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Why Cats Sniff Rear Ends

By Ryan Llera, BSc, DVM; Lynn Buzhardt, DVM

Behavior, Pet Services

There is no delicate way to ask. This particular issue is as sensitive as a cat’s sense of smell. To address why cats sniff rear ends, it is important to understand their sense of smell and their communication techniques.

 

Do cats really have a good sense of smell?

Like humans, cats have five basic neurological senses: taste, touch, hearing, sight, and smell. Of these senses, smell takes the lead in the feline world. A cat's sense of smell is far more advanced than ours. When compared to humans, cats have a smelling ability that is 14 times more sensitive. The human nose contains about 5 million olfactory receptors that detect aromas, while a cat's nose has 45 to 80 (possibly up to 200) million scent receptors.

"Cats also have an additional tool
to enhance their sense of smell."

Cats also have an additional tool to enhance their sense of smell. Cats have a special organ called Jacobson’s organ (or the vomeronasal organ) that is located inside the nasal cavity and opens into the roof of the mouth, right behind the upper incisors. This amazing organ serves as a secondary olfactory system and detects specific chemicals by using nerves that lead directly to the brain. Unlike olfactory cells in the nose, the odor receptors of Jacobson’s organ do not respond to just ordinary smells. Jacobson’s receptors pick up chemical substances that have no odor at all. In other words, they work to detect “undetectable” odors.

Jacobson’s organ communicates with the part of the brain that deals with mating, and its primary function relates to breeding. By identifying pheromones, Jacobson’s organ provides male and female cats with the information they need to determine if a member of the opposite sex is available. In addition, this organ enhances the sense of smell that newborn kittens need to find their mother’s milk source. Kittens can identify their mother from other nursing dams via their sense of smell. If a kitten is placed between two nursing mothers, she will move to the one that gave birth to her.

The two separate parts of the cat’s odor detection system, the nose and Jacobson’s organ, work together to provide delicate sensibilities that neither system could achieve alone. When a cat curls her lips and appears to smile, she opens up Jacobsen’s organ, and air pushes smells into it.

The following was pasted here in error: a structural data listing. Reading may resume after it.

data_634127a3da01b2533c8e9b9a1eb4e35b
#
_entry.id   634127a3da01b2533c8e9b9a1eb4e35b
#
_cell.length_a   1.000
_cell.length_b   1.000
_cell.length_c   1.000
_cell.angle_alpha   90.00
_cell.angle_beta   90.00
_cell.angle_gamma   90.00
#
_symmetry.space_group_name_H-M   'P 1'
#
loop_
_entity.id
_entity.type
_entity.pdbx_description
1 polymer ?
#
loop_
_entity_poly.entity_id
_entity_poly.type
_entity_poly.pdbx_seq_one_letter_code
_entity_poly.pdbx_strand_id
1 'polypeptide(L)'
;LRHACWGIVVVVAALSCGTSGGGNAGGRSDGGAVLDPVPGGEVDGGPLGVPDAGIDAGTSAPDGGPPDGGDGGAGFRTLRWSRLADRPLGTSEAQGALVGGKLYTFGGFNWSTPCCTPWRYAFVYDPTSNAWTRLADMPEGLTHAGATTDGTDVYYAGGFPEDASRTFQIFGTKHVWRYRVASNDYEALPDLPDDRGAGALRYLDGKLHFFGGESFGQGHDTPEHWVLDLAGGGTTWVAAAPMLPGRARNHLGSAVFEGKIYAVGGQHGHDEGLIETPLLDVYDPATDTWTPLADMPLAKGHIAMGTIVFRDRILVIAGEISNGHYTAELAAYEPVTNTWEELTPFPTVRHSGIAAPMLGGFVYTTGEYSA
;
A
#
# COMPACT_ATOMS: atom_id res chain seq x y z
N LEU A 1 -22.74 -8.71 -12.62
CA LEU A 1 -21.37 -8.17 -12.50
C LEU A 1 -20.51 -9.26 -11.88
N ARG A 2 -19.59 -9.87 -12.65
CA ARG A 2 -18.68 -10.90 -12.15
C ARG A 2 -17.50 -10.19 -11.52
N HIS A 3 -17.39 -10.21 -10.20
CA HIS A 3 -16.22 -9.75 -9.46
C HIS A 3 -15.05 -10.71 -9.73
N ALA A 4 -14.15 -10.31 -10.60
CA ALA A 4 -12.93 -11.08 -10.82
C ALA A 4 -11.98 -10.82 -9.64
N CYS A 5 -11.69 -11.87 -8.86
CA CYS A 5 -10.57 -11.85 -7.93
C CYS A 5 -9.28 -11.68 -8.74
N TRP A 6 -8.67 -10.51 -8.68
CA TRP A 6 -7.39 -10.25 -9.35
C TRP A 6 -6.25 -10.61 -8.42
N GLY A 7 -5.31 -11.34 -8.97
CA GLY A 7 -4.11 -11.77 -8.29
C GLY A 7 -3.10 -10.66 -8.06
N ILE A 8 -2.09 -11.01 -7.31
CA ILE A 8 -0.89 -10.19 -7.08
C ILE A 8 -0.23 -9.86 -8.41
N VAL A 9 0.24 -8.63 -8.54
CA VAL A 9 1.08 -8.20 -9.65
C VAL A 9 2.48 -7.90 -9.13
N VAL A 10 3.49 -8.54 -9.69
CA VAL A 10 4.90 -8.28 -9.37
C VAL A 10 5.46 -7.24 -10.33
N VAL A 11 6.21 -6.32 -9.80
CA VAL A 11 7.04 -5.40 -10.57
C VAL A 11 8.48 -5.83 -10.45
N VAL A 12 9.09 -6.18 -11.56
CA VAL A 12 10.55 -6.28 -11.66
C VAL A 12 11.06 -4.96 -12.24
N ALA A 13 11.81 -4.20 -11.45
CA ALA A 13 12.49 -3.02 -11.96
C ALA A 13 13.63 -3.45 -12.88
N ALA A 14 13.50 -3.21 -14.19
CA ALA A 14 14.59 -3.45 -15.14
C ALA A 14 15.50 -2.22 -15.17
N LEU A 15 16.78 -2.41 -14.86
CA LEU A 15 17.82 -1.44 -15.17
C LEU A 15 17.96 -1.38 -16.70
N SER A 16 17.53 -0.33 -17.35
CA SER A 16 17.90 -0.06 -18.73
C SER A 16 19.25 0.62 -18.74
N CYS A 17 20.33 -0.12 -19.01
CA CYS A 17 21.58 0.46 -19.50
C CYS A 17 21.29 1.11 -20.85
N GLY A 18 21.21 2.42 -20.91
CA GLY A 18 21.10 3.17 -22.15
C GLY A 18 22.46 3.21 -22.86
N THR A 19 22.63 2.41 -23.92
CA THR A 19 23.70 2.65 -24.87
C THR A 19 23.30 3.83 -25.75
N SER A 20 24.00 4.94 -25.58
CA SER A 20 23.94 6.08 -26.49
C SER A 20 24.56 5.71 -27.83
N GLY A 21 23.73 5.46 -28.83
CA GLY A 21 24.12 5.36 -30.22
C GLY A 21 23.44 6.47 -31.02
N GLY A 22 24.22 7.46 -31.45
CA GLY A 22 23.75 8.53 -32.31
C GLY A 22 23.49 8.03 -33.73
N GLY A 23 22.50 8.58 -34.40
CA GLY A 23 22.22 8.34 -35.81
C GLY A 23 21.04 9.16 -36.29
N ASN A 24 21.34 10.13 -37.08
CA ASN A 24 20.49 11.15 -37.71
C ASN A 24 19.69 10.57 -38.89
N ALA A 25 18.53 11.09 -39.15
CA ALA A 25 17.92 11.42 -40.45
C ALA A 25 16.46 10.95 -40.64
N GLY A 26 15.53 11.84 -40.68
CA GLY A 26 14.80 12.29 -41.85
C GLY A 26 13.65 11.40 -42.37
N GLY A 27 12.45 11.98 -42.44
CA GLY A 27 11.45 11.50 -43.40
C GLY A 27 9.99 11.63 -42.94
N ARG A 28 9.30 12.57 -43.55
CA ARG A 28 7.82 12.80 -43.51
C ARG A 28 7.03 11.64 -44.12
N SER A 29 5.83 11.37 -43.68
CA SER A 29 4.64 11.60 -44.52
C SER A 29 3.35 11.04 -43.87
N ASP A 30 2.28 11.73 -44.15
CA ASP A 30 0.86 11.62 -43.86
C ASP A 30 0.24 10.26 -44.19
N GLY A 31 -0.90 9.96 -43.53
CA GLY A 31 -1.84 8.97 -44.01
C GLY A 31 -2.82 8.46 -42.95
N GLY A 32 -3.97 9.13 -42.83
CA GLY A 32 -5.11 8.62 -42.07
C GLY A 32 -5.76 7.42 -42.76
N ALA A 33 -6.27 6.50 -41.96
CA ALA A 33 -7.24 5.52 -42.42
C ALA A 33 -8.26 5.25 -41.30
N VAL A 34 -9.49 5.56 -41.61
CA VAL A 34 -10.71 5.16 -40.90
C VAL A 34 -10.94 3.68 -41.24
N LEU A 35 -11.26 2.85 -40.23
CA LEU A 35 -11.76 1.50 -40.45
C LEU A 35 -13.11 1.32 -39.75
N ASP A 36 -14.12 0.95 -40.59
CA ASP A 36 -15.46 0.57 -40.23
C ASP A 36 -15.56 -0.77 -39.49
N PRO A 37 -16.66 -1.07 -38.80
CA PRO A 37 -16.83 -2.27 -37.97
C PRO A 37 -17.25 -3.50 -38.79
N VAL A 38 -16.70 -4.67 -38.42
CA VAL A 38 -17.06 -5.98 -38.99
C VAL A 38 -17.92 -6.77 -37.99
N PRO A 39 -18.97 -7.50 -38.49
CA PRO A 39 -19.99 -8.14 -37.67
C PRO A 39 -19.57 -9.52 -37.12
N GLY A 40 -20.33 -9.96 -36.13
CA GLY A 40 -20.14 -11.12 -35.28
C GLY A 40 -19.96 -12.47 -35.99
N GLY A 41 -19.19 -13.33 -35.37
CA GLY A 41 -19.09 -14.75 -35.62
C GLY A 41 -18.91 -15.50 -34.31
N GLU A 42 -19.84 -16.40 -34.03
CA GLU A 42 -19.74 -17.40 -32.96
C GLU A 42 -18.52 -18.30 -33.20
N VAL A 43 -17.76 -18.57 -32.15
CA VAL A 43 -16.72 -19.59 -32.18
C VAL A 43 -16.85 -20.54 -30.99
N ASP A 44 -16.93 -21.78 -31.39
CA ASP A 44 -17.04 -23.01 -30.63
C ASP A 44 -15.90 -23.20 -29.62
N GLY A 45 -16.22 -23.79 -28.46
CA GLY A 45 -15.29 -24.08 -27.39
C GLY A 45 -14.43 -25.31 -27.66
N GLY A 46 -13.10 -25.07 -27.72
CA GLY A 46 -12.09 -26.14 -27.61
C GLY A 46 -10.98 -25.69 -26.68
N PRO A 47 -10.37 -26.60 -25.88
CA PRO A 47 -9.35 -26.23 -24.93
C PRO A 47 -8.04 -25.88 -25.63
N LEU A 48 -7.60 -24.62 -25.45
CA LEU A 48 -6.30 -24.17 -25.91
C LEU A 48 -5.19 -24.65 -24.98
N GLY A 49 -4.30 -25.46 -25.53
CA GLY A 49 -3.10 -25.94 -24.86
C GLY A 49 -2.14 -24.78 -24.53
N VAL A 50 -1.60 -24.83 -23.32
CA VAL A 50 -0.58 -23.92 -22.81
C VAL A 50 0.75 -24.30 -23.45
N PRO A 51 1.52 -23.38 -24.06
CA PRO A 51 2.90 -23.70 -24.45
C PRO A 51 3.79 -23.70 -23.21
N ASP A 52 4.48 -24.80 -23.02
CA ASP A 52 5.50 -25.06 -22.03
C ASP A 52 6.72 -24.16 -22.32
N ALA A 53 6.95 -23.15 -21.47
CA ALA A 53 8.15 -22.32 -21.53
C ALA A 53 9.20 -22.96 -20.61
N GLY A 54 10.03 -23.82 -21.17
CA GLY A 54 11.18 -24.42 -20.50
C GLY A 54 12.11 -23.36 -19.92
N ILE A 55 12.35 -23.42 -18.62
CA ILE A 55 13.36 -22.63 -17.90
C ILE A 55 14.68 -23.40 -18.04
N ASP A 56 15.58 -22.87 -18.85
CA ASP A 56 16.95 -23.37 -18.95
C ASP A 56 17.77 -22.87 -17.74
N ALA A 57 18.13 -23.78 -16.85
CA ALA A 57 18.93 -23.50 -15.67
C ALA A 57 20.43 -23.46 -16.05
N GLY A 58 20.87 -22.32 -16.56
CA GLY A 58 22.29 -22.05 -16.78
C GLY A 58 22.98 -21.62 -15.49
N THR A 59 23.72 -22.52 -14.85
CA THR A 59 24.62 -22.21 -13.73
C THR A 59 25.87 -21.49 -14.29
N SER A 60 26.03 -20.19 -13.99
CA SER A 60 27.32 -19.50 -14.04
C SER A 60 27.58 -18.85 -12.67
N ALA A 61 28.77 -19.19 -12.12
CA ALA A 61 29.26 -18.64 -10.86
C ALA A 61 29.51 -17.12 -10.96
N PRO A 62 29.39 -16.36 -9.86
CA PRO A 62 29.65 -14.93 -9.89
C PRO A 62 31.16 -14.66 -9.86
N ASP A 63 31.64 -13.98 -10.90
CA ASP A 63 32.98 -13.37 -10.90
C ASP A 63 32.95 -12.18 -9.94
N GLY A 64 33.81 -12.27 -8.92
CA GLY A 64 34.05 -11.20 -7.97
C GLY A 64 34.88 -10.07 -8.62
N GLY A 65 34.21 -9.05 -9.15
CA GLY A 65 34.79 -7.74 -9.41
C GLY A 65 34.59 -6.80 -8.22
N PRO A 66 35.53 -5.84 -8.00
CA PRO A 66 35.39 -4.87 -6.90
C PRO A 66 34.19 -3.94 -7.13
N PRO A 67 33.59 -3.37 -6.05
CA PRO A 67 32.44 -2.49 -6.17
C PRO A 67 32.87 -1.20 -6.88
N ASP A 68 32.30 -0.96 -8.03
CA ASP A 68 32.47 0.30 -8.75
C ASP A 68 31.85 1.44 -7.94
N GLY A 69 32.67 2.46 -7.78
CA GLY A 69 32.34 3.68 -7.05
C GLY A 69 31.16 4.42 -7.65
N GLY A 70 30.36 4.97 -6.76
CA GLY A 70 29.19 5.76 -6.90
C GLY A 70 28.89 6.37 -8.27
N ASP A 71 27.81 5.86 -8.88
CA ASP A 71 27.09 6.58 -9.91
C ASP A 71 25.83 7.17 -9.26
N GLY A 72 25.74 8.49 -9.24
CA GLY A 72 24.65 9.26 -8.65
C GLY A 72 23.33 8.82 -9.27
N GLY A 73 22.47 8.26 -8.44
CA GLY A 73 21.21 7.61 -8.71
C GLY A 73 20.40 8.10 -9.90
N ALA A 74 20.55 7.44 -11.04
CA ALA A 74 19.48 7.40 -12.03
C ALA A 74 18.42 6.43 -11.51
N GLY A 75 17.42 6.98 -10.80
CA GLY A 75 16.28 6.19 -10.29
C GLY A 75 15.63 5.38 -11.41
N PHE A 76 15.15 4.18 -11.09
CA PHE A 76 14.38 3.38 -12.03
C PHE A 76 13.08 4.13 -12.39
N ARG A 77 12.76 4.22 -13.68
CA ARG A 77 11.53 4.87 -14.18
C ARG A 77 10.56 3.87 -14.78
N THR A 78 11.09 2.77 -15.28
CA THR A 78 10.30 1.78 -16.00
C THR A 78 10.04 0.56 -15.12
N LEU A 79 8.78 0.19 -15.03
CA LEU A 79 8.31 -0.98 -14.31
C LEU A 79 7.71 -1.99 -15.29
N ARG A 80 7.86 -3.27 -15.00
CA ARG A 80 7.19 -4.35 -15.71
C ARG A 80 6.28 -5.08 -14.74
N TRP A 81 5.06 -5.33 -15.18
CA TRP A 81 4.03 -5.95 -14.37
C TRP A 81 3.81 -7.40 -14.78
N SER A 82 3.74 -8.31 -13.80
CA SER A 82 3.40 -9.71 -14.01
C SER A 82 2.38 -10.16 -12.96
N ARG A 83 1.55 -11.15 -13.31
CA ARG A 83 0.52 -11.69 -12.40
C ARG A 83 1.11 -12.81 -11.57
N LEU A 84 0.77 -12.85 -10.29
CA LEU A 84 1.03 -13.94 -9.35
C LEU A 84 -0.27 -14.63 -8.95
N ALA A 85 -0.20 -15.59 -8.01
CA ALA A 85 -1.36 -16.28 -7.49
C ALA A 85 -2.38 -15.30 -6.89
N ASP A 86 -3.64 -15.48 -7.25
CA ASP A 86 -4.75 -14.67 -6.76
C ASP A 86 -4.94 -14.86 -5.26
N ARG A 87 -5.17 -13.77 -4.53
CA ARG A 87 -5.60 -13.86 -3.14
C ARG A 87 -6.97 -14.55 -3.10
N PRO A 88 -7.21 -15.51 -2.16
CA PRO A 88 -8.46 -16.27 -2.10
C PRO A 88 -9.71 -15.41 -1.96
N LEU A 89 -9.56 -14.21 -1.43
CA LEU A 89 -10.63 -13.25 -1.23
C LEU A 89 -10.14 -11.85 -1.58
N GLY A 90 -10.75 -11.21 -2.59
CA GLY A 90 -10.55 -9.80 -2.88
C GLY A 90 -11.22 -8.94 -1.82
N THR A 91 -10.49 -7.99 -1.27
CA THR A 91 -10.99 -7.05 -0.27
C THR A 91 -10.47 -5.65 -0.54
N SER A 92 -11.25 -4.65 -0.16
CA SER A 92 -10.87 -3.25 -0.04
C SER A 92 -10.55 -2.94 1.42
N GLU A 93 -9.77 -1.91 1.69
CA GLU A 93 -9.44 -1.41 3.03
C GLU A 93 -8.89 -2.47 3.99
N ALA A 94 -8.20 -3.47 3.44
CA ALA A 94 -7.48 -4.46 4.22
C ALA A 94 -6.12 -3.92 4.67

Do cats use smell to communicate?

When two people meet, they evaluate each other’s body language, facial expressions, and tone of speech to quickly assess their relationship. They may shake hands or hug each other, share a casual verbal greeting, overflow with tears of joy, or they may totally ignore each other.

Cats may not verbalize, shake hands, or hug like humans, but they do assess each other. When two cats meet, they usually sniff the head area first or may even share a gentle head bump. This physical greeting releases pheromones from glands in the face. These pheromones tell a lot about a cat, so a cat's sense of smell serves as a form of chemical communication tool.

Biochemical compounds emitted by cats provide the dialogue for chemical communication. The aromas produced provide information to one cat what her new-found friend likes to eat and what sort of mood she is in. By simply smelling a companion, a cat can determine whether they are male or female, happy or aggressive, or healthy or ill. Cats can get a general idea about each other with a quick sniff of the head, but more detailed information can be determined by getting up close and personal.

So how is smelling each other's rear ends part of their communication?

What perplexes many pet owners is why cats would sniff this particular part of the anatomy. Why rear ends? The answer is anatomical. Inside the rectum are two small sacs called anal glands, which secrete a noxious smelling substance into the rectum through a pair of tiny openings. The glands are emptied naturally when the rectal sphincter muscles contract during a bowel movement. Pet owners are usually unaware of this occurrence, since the odor of the anal glands is masked by the odor of the cat’s stool; however, cats can definitely tell the difference.

"When cats sniff rear ends as a greeting,
they can determine a great deal of
information about each other."

When cats sniff rear ends as a greeting, they can determine a great deal of information about each other. Is this cat a friend or foe? Is she going to be a good “date”? Is he aggressive? Is she feeling ill? And because the odor is unique to every cat and serves as a form of identification, two cats can quickly determine if they have met before.

The very act of sniffing rear ends can establish dominance and set the tone of the relationship. The dominant cat will usually initiate the sniffing, while the more submissive cat waits her turn. A submissive cat may end the sniffing and retreat. A dominant cat may stop sniffing and hiss to end the introduction. Some cats are shy and like to limit the information they give out, so they will simply sit down and clamp their tails over their rectums, reducing the odor they emit.

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